According to the United Daily News, Apple has asked Foxconn to begin recruiting workers to assemble iPhone 14 models earlier than usual, fearing that China’s lockdowns will result in shortages or delays later this year.
Despite the fact that the season for iPhone production is normally off-peak, Foxconn, Apple’s main assembly partner, has reportedly launched a large recruitment drive for its factory in Zhengzhou this week. According to reports, the company increased bonuses by 30% to attract more employees in order to meet Apple’s demands.
Apple’s instruction to increase recruitment at this time of year is ostensibly based on continued strong demand for the iPhone 13 lineup and growing concern about the impact of Chinese lockdowns on the iPhone 14’s ability to meet demand in the second half of the year. So far, lockdown measures have had little impact on Zhengzhou, encouraging Foxconn to expand its production capacity there.
In its earnings call last week, Apple mentioned supply issues caused by Chinese lockdowns. According to DigiTimes, depending on how long the lockdowns last, parts of Apple’s supply chain could be severely impacted, potentially forcing Apple to delay the release of new iPhone models later this year.
Following the lifting of Shanghai’s lockdown restrictions, Apple supplier Quanta has begun gradually resuming production of MacBook Pro models at its Chinese facility. New MacBook Pro orders were significantly delayed as a result of the measures.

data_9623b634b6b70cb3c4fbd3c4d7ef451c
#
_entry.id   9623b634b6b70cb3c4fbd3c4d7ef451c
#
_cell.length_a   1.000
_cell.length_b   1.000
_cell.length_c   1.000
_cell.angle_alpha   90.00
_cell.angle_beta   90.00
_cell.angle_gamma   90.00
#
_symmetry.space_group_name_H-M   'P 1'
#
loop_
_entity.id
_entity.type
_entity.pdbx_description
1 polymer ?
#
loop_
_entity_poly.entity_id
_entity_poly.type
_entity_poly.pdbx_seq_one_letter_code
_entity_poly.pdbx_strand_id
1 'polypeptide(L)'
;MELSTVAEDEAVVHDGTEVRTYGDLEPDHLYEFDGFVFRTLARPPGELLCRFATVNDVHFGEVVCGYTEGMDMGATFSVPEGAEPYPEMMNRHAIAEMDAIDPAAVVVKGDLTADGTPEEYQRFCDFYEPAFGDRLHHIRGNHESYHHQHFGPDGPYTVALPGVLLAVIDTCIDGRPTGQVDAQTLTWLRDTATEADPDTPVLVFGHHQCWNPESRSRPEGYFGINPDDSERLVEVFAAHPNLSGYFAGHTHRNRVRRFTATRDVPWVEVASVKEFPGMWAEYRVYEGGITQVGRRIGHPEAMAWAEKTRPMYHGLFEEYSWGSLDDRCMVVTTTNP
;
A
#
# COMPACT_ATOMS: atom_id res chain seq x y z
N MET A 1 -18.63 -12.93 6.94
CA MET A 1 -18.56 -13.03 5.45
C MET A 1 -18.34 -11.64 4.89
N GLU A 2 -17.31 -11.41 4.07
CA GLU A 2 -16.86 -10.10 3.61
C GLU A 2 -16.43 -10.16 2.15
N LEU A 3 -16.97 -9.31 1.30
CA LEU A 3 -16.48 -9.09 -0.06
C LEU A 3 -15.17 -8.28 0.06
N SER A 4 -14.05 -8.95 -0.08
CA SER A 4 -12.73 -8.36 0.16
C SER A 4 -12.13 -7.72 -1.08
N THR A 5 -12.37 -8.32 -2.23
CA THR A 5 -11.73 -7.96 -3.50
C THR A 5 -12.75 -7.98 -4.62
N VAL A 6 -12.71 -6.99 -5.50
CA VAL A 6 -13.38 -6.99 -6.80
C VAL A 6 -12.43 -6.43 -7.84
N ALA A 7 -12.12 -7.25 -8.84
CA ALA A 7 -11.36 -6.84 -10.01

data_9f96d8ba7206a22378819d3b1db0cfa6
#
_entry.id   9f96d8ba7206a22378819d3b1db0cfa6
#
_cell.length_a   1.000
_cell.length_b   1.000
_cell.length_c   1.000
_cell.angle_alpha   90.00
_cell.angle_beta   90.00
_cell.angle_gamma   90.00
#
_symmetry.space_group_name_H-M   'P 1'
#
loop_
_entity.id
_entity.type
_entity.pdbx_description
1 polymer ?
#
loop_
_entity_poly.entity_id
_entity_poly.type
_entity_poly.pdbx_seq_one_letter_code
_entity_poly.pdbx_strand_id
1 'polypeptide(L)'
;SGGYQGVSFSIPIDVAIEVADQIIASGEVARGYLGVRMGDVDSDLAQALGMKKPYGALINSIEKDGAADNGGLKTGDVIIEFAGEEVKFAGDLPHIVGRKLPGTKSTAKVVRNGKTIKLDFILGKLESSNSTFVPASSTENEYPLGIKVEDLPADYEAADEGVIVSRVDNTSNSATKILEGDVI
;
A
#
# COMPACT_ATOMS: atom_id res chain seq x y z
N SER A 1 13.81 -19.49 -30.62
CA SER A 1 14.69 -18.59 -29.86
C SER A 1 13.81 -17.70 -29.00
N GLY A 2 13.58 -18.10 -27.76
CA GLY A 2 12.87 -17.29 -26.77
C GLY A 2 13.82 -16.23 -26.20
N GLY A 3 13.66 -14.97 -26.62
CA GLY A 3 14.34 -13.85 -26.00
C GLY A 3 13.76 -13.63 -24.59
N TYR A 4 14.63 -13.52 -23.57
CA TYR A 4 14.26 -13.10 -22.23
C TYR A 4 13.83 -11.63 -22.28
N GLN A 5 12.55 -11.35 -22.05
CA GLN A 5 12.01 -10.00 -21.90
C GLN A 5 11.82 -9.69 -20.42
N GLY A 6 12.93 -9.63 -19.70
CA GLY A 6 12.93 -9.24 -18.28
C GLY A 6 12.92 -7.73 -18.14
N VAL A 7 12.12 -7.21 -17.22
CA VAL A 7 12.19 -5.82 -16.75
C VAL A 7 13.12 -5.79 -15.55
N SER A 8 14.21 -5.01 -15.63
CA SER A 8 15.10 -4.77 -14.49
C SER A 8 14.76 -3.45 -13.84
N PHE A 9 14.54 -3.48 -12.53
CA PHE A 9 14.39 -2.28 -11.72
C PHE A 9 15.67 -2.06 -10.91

All Apple suppliers have resumed production, but the iPhone 14 may be delayed
Apple’s component makers and hardware assemblers may be forced to delay the release of the iPhone 14 due to a new wave of the pandemic, according to semiconductor industry sources.
Many Apple suppliers have been forced to shut down or reduce production. As a result, ensuring timely delivery of the iPhone 14 series, which is set to go into mass production soon, will be extremely difficult for them.
Apple suppliers in Shanghai and the surrounding areas, such as Luxshare Precision and Wistron, are gradually resuming production, according to The Wall Street Journal. “Nearly all affected final assembly plants have now restarted,” Apple CEO Tim Cook said. We are pleased to report that the number of infections in Shanghai has decreased in recent days.”
One of the highest concentrations of major Apple suppliers is in Shanghai and the neighboring provinces of Jiangsu and Zhejiang. Shanghai has 31 of these businesses, while Jiangsu has 79. The province of Zhejiang has another 7.
While almost all suppliers have reopened, Tim Cook admitted that it will take some time for these factories to return to normal production levels. Cook did not respond definitively to the question of whether this will affect the iPhone 14’s release date.
The iPhone 14 will be officially unveiled in September if everything goes according to plan.